Competition helps lower prices in several ways. The effects in the market for goods and services are closely related to production and other stages of distribution, so stimulus comes from competition in diverse sectors.
Overall, competition promotes lower prices, whereas in a monopoly, a single vendor has total control. An example is the comparison between generic and name-brand drugs. A single vendor can set the price as high as market will allow, but competition leads to varied pricing.
When there are multiple vendors, they compete to offer reduced prices in hopes of attracting customers. This is a primary reason that businesses that are trying to increase market share tend to lower their prices; the incentive to potential customers can win them away from the competitors. An initial reduction also tends to stimulate further reductions. Not all businesses can sustain the reduced prices over time, but once a lower price is consistently offered, it tends to become the standard. Not all vendors will consistently offer those prices, but different vendors will offer those prices at different times. By lowering prices even further, they undercut their competitors.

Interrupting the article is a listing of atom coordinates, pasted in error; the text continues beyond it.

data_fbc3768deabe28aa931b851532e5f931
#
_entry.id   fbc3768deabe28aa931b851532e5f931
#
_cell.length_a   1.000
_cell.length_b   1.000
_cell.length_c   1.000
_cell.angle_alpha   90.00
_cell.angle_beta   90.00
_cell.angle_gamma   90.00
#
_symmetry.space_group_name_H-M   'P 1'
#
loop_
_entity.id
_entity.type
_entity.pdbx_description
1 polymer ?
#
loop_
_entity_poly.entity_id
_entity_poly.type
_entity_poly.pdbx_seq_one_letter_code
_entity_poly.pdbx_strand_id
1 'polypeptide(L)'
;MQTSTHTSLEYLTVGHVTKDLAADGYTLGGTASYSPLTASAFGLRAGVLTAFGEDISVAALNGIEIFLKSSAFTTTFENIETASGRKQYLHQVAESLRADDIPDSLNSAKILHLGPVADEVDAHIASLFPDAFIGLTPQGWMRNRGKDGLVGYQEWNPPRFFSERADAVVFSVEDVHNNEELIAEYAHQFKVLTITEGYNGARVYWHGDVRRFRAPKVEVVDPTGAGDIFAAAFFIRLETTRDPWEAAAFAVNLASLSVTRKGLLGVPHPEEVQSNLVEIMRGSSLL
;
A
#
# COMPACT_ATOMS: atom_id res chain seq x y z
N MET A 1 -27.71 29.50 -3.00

Demand for a given product or service can attract new businesses into that market sector, stimulating research and development efforts to create a highly similar product. The availability of new models generally decreases the price of the older versions.